Hong Kong’s prudent governance may be what got it on a EU blacklist. The countries accusing Hong Kong may be unfamiliar with smart governance and the low taxes it enables – they may never have seen it before at home.
PIGS and Minnows
“Bulgaria, Croatia, Estonia, Greece, Italy, Latvia, Lithuania, Poland, Portugal and Spain, bastions of transparency and honest administration to a man.”
So writes a political observer, a bit of wag, I know, on the topic of ten countries that have something brazen and bizarre in common: They list Hong Kong as an “uncooperative tax jurisdiction”.
Those of you in the know remember the OECD trying to blacklist Hong Kong years ago, and China was in our corner and it never happened.
10 is the magic number
The EU is a little different. Under a new system, if 10 member countries blacklist Hong Kong, then the EU steps in line – it’s automatic (differentiated from a Brussels driven blacklisting). Never mind if the countries in question are PIGS (Portugal Italy Greece Spain) and minnows (see above). Never mind most are serial blacklisters of others, while Germany and the UK, for example, blacklist no one. Never mind Britain, France, Germany, The Netherlands, Sweden, Belgium and many other ‘clean’ countries have no issues with Hong Kong.
Never mind that Hong Kong has actually signed tax treaties with Spain and Portugal that are in effect. Never mind that Hong Kong has signed a double taxation treaty with Italy wherein, the Italian parliament dragged its heels for years before finally ratifying it. It entered effect Aug 14, 2015. Hong Kong: Still blacklisted.
Never mind that Hong Kong has gotten religion on the issues and has signed Exchange of Information (EoI) agreements and soon Automatic EoI (AEoI) agreements. Never mind the OECD has declared many recently blacklisted countries very compliant and is astounded at the national blacklistings leading to the EU-wide blacklisting.
No – Hong Kong, as of June, is considered by all of the EU an “uncooperative tax jurisdiction”.
Can’t beleive it
This must be causing some embarrassment to EU diplomats who know Hong Kong to be no such thing. Hong Kong’s governance, compared to these PIGS and minnows, is exemplary. Our tax system is stunning clear and transparent. Our courts are transparent and fair. Our government’s finances are spectacularly solid, meaning they have no desperate need to chase citizens around the world for money, like most Western nations. Hong Kong doesn’t obsess about everyone’s global wealth because they have no designs to seize it.
Rather simple, low taxes more than compensate for high costs, creating a huge per capita flow of business whose tiny percentage of contribution adds up to more revenue than the government can spend. These PIGS and minnows, with one or two exceptions, can’t understand this model. All they know are complex and high taxes, coupled with insane spending, leading to rampant tax evasion that is probably justified in the face of a rapacious and bureaucratic government.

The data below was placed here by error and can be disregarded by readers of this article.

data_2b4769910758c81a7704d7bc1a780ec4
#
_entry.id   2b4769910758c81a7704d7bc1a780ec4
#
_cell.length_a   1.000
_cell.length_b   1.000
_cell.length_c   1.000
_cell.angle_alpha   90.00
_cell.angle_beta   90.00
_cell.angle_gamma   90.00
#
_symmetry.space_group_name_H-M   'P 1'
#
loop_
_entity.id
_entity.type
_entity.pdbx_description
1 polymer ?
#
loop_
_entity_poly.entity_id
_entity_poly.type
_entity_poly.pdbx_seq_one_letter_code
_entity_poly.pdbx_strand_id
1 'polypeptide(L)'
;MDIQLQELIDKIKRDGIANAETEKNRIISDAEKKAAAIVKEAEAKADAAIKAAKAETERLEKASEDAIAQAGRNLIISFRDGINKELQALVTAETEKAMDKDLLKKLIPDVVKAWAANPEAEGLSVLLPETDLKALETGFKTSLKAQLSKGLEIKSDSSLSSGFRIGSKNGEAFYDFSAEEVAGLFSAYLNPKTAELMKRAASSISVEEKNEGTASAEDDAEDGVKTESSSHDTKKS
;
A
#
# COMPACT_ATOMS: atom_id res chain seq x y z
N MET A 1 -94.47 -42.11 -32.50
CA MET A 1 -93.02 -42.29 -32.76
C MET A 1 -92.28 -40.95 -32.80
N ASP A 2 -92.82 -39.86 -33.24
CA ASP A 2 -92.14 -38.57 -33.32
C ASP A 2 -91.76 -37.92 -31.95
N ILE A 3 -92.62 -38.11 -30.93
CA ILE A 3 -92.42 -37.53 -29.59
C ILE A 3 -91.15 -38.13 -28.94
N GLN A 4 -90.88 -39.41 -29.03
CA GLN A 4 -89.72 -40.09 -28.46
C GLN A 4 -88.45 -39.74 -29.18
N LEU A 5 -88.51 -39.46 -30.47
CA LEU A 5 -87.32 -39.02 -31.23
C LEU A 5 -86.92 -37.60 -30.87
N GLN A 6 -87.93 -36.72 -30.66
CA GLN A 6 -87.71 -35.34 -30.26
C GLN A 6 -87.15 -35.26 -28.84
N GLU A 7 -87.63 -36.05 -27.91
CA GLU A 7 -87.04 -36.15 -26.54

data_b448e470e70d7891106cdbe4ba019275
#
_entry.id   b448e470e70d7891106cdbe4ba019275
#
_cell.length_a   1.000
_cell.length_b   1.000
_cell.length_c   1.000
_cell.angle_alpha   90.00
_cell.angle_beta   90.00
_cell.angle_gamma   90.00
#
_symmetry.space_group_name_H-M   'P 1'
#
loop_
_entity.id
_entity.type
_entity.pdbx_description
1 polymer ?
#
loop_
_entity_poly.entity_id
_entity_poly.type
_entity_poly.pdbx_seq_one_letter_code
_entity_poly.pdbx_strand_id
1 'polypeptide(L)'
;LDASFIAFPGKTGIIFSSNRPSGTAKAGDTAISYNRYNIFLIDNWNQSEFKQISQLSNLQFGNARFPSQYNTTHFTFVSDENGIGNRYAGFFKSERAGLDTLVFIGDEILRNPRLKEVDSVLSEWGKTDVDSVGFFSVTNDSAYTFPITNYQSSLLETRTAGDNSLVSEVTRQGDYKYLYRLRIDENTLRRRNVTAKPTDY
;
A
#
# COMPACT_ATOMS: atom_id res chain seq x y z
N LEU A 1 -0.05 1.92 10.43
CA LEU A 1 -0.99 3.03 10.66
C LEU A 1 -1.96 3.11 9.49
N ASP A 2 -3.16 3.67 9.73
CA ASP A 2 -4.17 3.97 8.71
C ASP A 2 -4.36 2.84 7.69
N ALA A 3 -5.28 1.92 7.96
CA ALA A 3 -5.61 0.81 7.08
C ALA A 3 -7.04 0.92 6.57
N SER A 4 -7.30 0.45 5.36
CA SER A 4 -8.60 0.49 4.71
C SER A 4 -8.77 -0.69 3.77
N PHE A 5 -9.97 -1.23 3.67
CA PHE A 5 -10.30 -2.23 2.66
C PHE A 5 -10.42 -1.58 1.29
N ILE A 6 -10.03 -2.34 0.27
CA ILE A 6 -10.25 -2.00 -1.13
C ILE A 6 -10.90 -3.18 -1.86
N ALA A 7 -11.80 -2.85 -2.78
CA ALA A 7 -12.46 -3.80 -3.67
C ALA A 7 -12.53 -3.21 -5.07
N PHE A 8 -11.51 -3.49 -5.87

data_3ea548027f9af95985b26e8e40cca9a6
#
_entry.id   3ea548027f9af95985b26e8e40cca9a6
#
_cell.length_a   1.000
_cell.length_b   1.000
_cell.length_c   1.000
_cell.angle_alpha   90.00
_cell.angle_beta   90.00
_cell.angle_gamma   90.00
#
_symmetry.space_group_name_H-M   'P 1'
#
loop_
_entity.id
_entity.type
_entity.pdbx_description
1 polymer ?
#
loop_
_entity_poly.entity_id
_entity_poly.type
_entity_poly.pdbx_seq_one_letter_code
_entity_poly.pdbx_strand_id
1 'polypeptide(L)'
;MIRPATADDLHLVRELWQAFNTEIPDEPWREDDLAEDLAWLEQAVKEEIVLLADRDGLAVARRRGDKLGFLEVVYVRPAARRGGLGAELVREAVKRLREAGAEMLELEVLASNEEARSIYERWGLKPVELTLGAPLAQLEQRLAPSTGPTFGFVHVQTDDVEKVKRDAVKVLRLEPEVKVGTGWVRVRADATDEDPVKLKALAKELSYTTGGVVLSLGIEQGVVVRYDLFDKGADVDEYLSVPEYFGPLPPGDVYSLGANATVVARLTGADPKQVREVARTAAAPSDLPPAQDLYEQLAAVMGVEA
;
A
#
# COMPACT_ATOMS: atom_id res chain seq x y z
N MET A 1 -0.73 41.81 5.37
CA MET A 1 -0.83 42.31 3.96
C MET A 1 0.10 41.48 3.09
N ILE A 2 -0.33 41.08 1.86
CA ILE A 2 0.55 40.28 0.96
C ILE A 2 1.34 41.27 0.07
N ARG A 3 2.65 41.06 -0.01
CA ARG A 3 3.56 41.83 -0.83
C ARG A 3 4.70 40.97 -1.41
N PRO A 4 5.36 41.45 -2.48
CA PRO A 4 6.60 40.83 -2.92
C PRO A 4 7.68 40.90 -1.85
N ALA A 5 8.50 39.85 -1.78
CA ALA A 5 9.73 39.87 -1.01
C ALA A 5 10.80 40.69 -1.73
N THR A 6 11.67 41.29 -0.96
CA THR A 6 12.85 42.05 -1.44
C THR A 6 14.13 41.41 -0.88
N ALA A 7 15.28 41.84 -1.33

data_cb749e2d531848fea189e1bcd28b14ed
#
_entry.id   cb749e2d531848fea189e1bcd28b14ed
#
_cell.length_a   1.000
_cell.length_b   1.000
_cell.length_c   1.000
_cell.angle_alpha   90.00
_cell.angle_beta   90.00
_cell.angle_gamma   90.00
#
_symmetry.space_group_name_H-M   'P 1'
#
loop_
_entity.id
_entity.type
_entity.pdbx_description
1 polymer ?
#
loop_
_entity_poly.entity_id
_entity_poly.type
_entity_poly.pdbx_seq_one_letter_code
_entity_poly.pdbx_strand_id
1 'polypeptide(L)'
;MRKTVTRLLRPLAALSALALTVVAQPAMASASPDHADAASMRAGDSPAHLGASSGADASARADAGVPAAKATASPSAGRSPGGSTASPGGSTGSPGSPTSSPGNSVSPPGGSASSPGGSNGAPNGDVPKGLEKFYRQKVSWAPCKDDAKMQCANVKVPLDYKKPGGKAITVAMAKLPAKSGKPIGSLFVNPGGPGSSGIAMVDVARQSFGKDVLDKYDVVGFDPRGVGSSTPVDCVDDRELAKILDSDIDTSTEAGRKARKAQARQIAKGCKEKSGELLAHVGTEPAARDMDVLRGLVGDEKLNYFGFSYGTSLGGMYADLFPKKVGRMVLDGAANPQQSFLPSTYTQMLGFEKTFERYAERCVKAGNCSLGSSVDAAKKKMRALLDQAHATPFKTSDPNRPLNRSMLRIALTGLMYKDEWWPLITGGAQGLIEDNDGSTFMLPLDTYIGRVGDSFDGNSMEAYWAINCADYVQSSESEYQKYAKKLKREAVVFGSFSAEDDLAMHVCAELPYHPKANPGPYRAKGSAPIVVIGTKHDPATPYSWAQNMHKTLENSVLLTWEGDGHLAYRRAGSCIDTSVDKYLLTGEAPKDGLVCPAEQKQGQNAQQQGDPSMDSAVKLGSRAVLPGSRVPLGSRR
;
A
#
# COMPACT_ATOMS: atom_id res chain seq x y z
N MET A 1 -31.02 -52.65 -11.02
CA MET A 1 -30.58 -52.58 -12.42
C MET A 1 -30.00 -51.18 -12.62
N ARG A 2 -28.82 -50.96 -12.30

However, there are some quirks that bear investigation. If Spain and Portugal have deals with Hong Kong, why are we on their national lists? Italy finally ratified our DTA (as mentioned above), but we’re still on their bad list, making it onerous for Italians who want to invest in Hong Kong, having to complete mountains of paperwork to prove innocence as the status assumes investment into Hong Kong is guilty.
Leaving us with Bulgaria, Croatia, Estonia, Greece, Latvia, Lithuania, and Poland. What gives? I can’t believe these countries are worried about masses of their nationals hiding money overseas in Hong Kong. Maybe Greek shipping magnates with holdings in Hong Kong. But the rest? Something stinks.
Some of these countries have wonderful diplomats here who are probably quite embarrassed by the whole situation. Indeed, HT spoke to some who had no idea. Most of them are here to promote trade and their companies could be burdened with masses of paperwork to do business here, making administration difficult and them unattractive business partners and clients of banks.
There are a number of questions to be asked and an outcome to be had. If one country drops Hong Kong, it drops below the threshold.
This EiC suspects some of the minnows have traded their right to blacklist for something else. Concessions in the Common Agricultural Policy? Chairmanship of a crucial committee in Brussels? And who would be so intent on hitting the magic ten? If it is this kind of political horse trading, then it might not even be one of the ten driving this process. It might be a player outside the national governments who can influence politics in small (and big) countries. A European House of Cards?
Chaos, not conspiracy
One tax expert we spoke to says it might be worse than conspiracy. It may be chaos.
He suggested many of these countries might have automatic processes of their own. Tax under a certain level automatically gets you blacklisted. When this 10-country mechanism was conceived, it wasn’t known what would come out the other end. When the results came out, many were surprised, listed countries blindsided.
As he put it, “There may have been no conscious thought.” Indeed.
In that case, it should be a case of a few sensible conversations with the countries in question to get their processes changed or exemptions created. Anyone who thinks that will be easy has never encountered bureaucratic inertia. It may take decades.
Barbados was another afflicted by Italy after signing a DTA. It managed to get its situation sorted out and Italy de-listed them, suggesting Hong Kong could perhaps do the same.